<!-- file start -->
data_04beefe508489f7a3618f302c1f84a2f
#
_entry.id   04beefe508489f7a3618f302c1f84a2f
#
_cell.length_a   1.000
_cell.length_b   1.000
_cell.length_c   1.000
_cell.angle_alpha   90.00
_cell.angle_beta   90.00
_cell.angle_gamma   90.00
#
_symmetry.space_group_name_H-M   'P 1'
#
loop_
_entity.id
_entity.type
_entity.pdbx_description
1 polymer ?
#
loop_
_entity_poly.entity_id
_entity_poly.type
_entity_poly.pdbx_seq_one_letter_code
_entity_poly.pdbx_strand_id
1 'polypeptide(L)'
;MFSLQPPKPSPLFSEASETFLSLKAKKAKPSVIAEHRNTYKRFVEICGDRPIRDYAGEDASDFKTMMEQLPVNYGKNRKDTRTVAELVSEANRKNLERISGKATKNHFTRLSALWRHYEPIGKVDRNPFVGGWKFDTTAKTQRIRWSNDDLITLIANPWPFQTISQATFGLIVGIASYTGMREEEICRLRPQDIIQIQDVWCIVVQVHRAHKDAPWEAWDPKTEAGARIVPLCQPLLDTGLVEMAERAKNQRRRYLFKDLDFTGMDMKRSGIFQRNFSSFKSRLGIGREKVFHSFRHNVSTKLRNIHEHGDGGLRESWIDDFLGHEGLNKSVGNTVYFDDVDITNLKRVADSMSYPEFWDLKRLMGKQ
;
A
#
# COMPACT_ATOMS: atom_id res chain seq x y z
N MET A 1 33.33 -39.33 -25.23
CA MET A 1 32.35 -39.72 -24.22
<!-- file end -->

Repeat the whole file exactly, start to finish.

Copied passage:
data_04beefe508489f7a3618f302c1f84a2f
#
_entry.id   04beefe508489f7a3618f302c1f84a2f
#
_cell.length_a   1.000
_cell.length_b   1.000
_cell.length_c   1.000
_cell.angle_alpha   90.00
_cell.angle_beta   90.00
_cell.angle_gamma   90.00
#
_symmetry.space_group_name_H-M   'P 1'
#
loop_
_entity.id
_entity.type
_entity.pdbx_description
1 polymer ?
#
loop_
_entity_poly.entity_id
_entity_poly.type
_entity_poly.pdbx_seq_one_letter_code
_entity_poly.pdbx_strand_id
1 'polypeptide(L)'
;MFSLQPPKPSPLFSEASETFLSLKAKKAKPSVIAEHRNTYKRFVEICGDRPIRDYAGEDASDFKTMMEQLPVNYGKNRKDTRTVAELVSEANRKNLERISGKATKNHFTRLSALWRHYEPIGKVDRNPFVGGWKFDTTAKTQRIRWSNDDLITLIANPWPFQTISQATFGLIVGIASYTGMREEEICRLRPQDIIQIQDVWCIVVQVHRAHKDAPWEAWDPKTEAGARIVPLCQPLLDTGLVEMAERAKNQRRRYLFKDLDFTGMDMKRSGIFQRNFSSFKSRLGIGREKVFHSFRHNVSTKLRNIHEHGDGGLRESWIDDFLGHEGLNKSVGNTVYFDDVDITNLKRVADSMSYPEFWDLKRLMGKQ
;
A
#
# COMPACT_ATOMS: atom_id res chain seq x y z
N MET A 1 33.33 -39.33 -25.23
CA MET A 1 32.35 -39.72 -24.22